The important thing for you to keep in mind is that you have some control over the way your relationship will change when your baby comes. The way you shape your expectations before the baby comes, the kinds of adjustments you make after the baby comes, and how well you practice the virtues we have discussed will all affect the quality of your relationship as you make this important transition. The following sections will describe in more detail some particularly challenging areas and how the virtues of friendship, generosity, fairness and loyalty can help you through them. As you read and discuss these sections with your partner, keep in mind that these are the areas research shows are “generally” challenging and may not entirely capture what you will experience. They will give you, however, a good idea of how to better prepare your relationship for what will come by helping you think and talk about the possibilities.
Some research suggests that having children is more stressful for the mother, however both partners experience great strain caused by physical adjustments of parenthood, including lack of sleep and more work. This can cause increased stress and tension which can lead to less positive interaction between couples. This is sometimes seen as an increase in conflict and a decrease in romance and affection.
This is generally a significant part of the decline in marital quality and further research has shown that the quality of marital relationships affects the quality of parent child relationships. In other words, as couples experience less love between each other, they also experience less love with their child. Finding ways to buffer the strain of this transition to keep the love between you strong will be critical to the strength and well being of your family.
Recently new research on these kinds of buffers showed that three things were particularly important: the husband’s expressions of fondness for his wife, his awareness of her, and her awareness of him. This sounds a lot like the virtues of friendship and generosity. As we have discussed, taking the time to know each other is an important part of a good relationship. And making the effort to express the good things we know and feel about each other build the kind of love that can buffer tired parents’ relationship when a new baby comes.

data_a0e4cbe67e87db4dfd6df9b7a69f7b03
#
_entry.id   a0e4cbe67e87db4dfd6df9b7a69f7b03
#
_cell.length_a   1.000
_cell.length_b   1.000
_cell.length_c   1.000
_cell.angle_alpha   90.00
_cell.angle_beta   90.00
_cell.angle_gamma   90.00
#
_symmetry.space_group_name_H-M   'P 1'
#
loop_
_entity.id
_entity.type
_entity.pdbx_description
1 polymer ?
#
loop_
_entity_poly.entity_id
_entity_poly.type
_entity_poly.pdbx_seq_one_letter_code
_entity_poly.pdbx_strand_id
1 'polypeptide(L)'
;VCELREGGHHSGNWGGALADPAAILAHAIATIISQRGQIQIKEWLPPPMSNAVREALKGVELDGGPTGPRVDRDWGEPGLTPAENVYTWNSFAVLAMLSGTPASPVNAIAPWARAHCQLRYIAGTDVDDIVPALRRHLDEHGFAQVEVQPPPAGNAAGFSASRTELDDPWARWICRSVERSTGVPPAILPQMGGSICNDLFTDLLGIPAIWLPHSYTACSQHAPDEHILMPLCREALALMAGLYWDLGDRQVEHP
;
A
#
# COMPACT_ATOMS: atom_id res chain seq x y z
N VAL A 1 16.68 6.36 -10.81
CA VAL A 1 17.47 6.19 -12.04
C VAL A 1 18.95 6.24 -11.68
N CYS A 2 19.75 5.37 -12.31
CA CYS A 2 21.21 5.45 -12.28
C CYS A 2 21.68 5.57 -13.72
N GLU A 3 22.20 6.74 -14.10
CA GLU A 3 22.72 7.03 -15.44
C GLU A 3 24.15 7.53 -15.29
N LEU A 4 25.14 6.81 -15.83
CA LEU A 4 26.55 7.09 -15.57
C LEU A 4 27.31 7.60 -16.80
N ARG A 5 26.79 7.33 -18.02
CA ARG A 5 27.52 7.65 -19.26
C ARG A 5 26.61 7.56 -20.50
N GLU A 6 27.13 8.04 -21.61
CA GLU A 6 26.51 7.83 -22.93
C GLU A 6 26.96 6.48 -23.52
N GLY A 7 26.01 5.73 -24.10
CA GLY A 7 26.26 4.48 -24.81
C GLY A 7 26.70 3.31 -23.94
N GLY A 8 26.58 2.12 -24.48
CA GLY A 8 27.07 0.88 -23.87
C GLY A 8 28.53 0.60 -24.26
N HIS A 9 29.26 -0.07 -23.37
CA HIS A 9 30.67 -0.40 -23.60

The same research found that husband’s negativity and expressions of disappointment in the relationship contribute the most to a difficult transition. This may have to do with the decline in love and affection a husband can feel as his wife’s body heals and her energy is turned to tending to an infant. Some husbands are distressed by a decrease in sexuality caused by their wife’s postpartum healing. Sometimes postpartum depression, or ‘baby blues’ makes it even more difficult for a wife to be responsive to her husband. As both partners come to understand the wife’s altered body shape and the new demands on their time and energy, generosity and loyalty will be vital. Accepting new situations and keeping the relationship a priority by creatively adjusting old ways to make new time for each other will help both husbands and wives through this challenging time.
One other factor that research found can contribute to a difficult transitions was a couple’s feeling of “chaos”. This feeling can come as a result of couples having schedules and plans continually disrupted by the demands of their newborn. This can be especially discouraging as the couple tries to make time to get away for much needed relaxation. First- time parents can be surprised at just how limited spontaneous recreation becomes, and frustrated by the difficulty of planning leisure activities. Money, energy, availability of babysitters, and the employment status of mothers become particularly influential factors on the way the couple spends their time together.